Canada outpaces U.S. in health IT

Health IT could cut health care costs

SAN DIEGO – Canada Health Infoway will have pumped $562 million into health information technology projects as of next month, said Richard Alvarez, chief executive officer of the federally funded nonprofit corporation spearheading e-health in Canada. He spoke here at the annual Healthcare Information and Management Systems Society conference.

Alvarez said the amount includes $151 million for electronic health records (EHRs) systems and $130 million in federal investments in the development of diagnostic imaging systems. Provincial, regional or local health care organizations have matched the federal investments.

The investment in health IT will have a big payback, Alvarez said. He estimates it will shave $6 billion a year from Canada’s national health care bill.

The country’s total federal investment in health care IT since the turn of the century for its population of 31 million people dwarfs that of the United States, which has a population of 295 million, since the Office of the Coordinator of National Health IT (ONCHIT) was formed two years ago.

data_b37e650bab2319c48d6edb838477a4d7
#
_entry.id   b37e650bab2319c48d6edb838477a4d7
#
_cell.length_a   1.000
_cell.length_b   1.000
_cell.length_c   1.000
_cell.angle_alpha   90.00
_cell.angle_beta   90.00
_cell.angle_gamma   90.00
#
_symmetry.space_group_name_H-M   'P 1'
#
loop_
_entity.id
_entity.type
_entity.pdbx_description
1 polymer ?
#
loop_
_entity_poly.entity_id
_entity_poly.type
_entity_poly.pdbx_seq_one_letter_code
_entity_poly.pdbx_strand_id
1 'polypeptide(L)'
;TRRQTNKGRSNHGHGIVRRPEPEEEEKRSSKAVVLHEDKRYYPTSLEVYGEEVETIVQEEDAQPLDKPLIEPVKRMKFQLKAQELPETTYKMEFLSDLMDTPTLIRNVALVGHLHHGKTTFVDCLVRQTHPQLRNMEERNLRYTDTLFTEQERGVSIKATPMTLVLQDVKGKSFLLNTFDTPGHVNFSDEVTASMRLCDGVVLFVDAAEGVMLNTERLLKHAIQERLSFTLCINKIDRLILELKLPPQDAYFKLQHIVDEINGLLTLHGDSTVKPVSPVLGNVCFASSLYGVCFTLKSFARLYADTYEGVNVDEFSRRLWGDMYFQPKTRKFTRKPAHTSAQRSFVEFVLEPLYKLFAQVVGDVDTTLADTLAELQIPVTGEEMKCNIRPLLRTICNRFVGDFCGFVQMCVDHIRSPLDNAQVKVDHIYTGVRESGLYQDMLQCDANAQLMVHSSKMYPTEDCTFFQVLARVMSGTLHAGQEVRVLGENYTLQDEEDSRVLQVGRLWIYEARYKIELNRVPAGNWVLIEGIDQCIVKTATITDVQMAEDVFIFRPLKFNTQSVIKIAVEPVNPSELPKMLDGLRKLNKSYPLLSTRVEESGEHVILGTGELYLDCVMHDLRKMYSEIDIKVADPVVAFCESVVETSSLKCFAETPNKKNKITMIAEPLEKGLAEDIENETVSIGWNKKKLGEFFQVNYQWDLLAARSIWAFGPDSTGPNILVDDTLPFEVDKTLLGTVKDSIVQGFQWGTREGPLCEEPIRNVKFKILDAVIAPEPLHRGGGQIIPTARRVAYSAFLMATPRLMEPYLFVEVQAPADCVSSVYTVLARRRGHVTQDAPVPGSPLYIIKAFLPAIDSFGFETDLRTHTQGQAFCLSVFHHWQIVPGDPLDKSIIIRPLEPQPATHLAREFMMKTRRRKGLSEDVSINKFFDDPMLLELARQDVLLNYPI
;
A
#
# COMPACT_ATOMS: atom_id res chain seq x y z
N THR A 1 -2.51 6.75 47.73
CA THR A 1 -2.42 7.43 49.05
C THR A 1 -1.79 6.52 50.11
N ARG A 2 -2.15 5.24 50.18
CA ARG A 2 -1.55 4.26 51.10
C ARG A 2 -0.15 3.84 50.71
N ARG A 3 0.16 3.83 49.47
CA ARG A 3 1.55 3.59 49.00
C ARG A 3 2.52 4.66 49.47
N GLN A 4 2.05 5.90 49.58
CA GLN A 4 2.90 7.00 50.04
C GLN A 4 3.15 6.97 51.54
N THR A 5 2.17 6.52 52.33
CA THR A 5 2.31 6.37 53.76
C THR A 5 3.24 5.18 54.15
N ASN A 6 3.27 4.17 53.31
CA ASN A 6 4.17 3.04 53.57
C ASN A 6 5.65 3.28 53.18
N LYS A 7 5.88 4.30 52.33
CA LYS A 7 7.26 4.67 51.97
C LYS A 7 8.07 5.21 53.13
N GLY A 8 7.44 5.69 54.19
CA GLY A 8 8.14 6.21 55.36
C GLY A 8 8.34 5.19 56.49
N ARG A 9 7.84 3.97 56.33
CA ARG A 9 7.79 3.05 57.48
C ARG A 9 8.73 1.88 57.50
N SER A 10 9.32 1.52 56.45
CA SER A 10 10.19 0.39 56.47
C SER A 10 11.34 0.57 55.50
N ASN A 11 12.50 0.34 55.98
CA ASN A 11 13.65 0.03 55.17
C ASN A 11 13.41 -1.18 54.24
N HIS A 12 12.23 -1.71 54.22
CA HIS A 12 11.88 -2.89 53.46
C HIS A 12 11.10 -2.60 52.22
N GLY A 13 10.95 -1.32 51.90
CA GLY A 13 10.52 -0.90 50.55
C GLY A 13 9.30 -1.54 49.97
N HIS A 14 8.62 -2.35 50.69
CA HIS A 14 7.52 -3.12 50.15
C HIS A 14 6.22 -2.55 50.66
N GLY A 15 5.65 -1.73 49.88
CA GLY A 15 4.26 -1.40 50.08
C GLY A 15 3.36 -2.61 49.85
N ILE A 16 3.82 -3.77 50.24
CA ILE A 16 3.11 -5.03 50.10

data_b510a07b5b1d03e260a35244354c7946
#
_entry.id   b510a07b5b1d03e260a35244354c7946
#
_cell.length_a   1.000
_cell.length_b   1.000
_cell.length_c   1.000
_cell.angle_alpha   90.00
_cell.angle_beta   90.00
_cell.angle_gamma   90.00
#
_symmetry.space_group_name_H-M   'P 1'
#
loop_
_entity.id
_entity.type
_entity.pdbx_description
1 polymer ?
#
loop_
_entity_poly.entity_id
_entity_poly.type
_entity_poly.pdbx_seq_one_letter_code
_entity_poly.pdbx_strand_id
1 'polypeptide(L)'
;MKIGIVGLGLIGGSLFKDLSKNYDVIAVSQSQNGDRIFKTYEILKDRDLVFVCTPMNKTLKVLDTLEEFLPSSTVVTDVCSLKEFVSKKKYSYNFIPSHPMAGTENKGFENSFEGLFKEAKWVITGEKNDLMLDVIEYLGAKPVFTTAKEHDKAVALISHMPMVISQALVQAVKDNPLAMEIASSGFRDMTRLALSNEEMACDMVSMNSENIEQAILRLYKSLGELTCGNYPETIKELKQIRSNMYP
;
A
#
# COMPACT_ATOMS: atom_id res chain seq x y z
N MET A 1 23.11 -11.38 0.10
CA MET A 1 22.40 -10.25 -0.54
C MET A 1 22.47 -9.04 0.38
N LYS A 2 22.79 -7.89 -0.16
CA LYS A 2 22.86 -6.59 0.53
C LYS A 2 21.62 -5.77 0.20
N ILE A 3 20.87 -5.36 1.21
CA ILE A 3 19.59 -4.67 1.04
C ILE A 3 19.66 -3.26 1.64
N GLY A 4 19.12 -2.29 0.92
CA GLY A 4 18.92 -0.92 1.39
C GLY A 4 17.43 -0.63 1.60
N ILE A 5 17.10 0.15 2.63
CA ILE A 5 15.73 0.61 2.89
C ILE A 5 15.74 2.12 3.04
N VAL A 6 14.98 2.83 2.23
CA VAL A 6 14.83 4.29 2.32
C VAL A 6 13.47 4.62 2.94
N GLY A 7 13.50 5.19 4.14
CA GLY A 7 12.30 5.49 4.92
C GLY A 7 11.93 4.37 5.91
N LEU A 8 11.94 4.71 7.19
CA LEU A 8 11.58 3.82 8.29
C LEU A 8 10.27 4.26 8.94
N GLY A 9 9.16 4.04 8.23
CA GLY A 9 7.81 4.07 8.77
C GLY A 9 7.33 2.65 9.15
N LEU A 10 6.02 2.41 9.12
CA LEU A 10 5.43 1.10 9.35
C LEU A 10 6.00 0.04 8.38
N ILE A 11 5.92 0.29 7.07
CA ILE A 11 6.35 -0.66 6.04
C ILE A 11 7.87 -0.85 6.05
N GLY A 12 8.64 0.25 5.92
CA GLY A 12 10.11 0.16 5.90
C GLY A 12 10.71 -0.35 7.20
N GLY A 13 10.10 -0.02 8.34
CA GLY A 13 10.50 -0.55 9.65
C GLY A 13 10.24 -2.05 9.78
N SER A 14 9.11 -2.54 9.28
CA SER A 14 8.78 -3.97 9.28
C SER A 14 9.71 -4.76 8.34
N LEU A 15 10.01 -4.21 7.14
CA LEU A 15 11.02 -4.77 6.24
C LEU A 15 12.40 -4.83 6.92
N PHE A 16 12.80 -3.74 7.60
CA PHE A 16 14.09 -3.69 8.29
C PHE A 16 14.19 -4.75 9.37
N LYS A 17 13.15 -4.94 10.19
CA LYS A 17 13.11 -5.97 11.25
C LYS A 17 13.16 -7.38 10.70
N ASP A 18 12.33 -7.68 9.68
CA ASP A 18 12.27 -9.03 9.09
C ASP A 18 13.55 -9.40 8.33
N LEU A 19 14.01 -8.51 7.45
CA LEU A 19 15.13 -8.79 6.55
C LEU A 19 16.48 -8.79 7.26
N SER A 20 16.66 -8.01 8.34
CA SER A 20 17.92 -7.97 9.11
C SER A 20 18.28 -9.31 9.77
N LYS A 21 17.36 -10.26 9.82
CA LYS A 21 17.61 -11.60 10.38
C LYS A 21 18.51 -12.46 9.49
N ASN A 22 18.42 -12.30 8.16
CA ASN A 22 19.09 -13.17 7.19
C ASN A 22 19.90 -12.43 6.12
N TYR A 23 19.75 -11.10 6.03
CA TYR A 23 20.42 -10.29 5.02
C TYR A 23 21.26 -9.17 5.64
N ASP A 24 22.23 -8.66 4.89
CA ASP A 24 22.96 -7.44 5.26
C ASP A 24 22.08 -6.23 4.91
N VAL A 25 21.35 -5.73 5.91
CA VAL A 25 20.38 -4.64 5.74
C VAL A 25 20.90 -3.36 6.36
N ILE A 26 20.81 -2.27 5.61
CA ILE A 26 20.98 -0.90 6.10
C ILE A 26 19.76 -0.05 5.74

ONCHIT’s budget for fiscal 2006 is $111 million, while President Bush has asked for $169 million for health IT in the fiscal 2007 budget. Canada Health Infoway still has more than $500 million to spend to jump-start health IT projects, with a goal of providing EHRs to half of the Canadian population by 2009, Alvarez said.

A survey of U.S. health care chief information officers released at the conference shows that 18 percent of U.S. hospitals have installed EHRs, while 42 percent of hospitals are in the process of installing them and another 22 percent have developed a plan to install them.

Dr. Ilias Iakovodis, deputy head of health information and communications technologies at the European Commission, said that the European Union has already committed $1.2 billion in research and development funds to health IT projects. Eighty percent of primary care physicians in the EU are connected to an electronic data interchange system, he added.

EU countries such as Austria, the Czech Republic, France, Germany and Italy have adopted health care smart cards, Iakovodis said. The cards are interoperable across all these countries, he said.

Although the United States has no national network dedicated to health IT, the United Kingdom has made significant progress in deploying its network.

Gordon Hextall, chief operating officer at the National Programme for IT in the United Kingdom’s National Health Service, said that a $921 million broadband network contract that the agency awarded to BT in February 2004 is up and running and is “already the largest [virtual private network] in England.… It will be the largest one on the planet” when it is deployed to all 18,000 NHS sites in England.

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